My own upbringing was a tangled web of music that no doubt shaped my future as a lover of genres one wouldn’t typically see cohabitating in one person’s collection. My mother filled our home with warm, crackly, hiss-and-pop vinyl–The Chieftains’ amazing and seldom heard “The Year of the French” bursting from the speakers with such force it rattled the single-pane windows. Peter, Paul, and Mary, The Rolling Stones, anything from Motown Records–that was her soundtrack. It was my mom who took me to Seattle’s Folklife Festival, and the Symphony, and to hear The Messiah echo through vaulted cathedral ceilings.
We’d head back to my Dad’s apartment after our music adventures and lie around reading “The Weekly World News” while we ate Pringles and listened to our new album. We didn’t always agree on each other’s picks–my sister couldn’t get behind my choice of UB40, while I thought Van Halen left something to be desired (I came around). My Dad was less than enthusiastic about both of his daughters wanting The Beastie Boys. But we all agreed Joe Cocker was a good choice, Paul Simon’s “Graceland” was a winner, and The Beatles “Abbey Road” could definitely stay.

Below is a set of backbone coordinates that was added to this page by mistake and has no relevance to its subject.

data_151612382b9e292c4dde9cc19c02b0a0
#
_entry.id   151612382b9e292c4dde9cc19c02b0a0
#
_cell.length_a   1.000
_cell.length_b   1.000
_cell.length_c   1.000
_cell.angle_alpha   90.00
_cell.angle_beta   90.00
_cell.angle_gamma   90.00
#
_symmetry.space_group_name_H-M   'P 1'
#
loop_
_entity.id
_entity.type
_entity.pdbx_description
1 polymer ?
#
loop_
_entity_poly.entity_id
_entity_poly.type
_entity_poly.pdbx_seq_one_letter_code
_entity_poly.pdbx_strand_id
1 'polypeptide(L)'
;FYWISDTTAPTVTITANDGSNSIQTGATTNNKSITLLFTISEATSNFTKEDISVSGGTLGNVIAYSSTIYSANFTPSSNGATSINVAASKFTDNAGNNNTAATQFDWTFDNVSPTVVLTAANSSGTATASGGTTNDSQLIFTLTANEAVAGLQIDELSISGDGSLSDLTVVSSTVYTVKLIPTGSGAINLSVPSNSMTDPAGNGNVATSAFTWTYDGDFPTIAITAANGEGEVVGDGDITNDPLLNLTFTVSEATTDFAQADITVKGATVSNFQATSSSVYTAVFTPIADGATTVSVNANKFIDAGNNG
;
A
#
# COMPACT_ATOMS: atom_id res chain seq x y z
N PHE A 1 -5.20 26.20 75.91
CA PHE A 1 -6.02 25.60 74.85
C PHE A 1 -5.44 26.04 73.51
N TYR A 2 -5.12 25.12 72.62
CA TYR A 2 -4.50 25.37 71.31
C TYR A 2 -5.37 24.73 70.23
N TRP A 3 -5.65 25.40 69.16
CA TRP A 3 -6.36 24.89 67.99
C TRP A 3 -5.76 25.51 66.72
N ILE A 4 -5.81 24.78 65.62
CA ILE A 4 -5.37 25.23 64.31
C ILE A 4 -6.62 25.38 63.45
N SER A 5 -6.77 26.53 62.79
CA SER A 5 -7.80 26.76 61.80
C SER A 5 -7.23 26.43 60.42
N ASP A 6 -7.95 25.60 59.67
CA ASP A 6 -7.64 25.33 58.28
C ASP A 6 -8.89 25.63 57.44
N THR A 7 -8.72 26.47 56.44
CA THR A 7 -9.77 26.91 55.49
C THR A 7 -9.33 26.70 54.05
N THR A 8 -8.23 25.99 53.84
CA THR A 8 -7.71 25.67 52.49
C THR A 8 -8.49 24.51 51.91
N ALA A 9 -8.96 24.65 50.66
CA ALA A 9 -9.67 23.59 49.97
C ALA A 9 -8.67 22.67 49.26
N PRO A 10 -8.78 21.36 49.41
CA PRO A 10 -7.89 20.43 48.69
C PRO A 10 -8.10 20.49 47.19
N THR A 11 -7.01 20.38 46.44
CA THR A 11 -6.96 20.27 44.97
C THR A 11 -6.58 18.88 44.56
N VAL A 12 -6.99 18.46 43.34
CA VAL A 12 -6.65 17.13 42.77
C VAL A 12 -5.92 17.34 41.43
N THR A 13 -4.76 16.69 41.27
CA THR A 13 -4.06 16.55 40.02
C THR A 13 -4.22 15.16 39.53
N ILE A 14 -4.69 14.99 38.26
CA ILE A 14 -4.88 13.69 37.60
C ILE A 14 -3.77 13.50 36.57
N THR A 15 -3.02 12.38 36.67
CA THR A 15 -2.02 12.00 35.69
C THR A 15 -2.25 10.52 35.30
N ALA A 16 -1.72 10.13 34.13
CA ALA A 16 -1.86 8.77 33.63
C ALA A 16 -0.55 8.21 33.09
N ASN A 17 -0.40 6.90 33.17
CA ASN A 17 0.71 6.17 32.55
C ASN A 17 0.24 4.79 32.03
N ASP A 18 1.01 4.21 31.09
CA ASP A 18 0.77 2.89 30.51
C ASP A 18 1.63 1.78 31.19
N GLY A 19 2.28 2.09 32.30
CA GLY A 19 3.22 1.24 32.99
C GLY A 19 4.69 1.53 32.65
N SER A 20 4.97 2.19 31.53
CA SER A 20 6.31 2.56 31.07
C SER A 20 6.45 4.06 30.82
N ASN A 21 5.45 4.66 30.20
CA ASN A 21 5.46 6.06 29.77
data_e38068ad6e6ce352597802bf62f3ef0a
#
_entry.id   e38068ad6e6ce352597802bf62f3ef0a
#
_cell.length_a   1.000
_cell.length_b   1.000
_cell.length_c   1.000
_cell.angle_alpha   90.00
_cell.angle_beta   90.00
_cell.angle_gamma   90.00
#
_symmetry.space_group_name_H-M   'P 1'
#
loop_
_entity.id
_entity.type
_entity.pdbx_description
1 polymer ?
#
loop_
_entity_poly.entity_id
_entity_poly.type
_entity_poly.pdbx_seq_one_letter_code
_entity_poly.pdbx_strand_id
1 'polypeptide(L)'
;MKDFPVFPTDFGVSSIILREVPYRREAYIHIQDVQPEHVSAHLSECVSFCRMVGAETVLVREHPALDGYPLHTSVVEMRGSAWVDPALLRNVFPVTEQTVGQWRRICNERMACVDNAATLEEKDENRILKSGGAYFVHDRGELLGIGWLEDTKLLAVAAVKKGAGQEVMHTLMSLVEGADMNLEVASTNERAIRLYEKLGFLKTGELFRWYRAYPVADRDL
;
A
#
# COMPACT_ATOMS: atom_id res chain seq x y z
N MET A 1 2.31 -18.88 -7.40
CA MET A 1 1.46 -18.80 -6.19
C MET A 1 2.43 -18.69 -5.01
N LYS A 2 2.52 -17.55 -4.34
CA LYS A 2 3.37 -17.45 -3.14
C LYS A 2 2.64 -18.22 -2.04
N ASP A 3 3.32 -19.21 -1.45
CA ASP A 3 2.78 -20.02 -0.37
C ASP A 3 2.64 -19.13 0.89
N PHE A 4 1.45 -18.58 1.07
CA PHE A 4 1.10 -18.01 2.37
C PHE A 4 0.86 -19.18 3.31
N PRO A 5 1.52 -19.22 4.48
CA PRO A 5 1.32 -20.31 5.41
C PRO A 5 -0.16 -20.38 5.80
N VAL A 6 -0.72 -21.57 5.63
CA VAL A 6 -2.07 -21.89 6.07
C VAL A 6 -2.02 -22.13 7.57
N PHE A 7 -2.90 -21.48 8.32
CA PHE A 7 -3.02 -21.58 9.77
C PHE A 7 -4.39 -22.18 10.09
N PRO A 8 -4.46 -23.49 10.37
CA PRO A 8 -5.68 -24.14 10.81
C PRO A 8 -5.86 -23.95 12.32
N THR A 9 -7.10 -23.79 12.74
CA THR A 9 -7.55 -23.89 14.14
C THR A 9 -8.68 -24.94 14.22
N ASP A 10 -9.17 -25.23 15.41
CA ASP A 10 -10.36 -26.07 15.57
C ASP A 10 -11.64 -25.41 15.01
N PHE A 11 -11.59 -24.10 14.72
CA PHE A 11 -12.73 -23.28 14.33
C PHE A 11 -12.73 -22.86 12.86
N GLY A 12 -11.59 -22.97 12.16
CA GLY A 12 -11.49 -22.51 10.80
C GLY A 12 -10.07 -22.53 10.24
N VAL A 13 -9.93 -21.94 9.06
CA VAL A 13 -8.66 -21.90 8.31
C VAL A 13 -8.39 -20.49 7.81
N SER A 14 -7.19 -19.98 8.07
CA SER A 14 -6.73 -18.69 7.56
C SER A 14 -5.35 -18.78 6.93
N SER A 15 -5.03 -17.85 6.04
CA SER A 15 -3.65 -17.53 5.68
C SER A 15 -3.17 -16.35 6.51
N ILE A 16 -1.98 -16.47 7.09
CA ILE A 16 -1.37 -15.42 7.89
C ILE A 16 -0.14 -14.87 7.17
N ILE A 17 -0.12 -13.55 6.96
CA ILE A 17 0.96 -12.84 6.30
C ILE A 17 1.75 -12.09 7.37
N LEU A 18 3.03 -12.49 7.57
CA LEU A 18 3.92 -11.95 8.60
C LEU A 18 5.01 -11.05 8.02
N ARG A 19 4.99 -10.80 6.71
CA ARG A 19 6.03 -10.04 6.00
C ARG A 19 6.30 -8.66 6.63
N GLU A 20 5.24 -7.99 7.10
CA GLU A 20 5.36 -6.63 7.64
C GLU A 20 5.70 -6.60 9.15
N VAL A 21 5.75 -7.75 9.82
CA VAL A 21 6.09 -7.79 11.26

No matter what we listened to, though, my Dad would launch into some rapturous discussion on the chord structures, the rhythm, or the bass line. “Can you hear it, Cedar? Can you hear that bass line?” he’d shout with the fervor of a true believer. Sometimes I could, sometimes I couldn’t. But damn, if I didn’t want to. “Many people can’t hear bass lines,” he said, with the tone of voice usually reserved for discussing the horribly maimed. I didn’t want to be one of “those people.” “Oh, I can hear it,” I assured him, straining so hard to make out the underlying lines the veins in my neck stood on end. “Meh, whatever,” my sister said, returning to her article on “Bat Boy! Found in a Cave!” and her bbq-flavored Pringles.
“Whatever” wasn’t good enough for me. I wanted to be a music afficianado. A music snob. An effete purveyor of musical goodness. I’d struggled through a year of piano lessons at six, but the teacher had irritated me so much I begged to quit. Taking a decidedly more DIY approach, I plunked out compositions on our old upright that sounded like a bastardization of Enya and Philip Glass.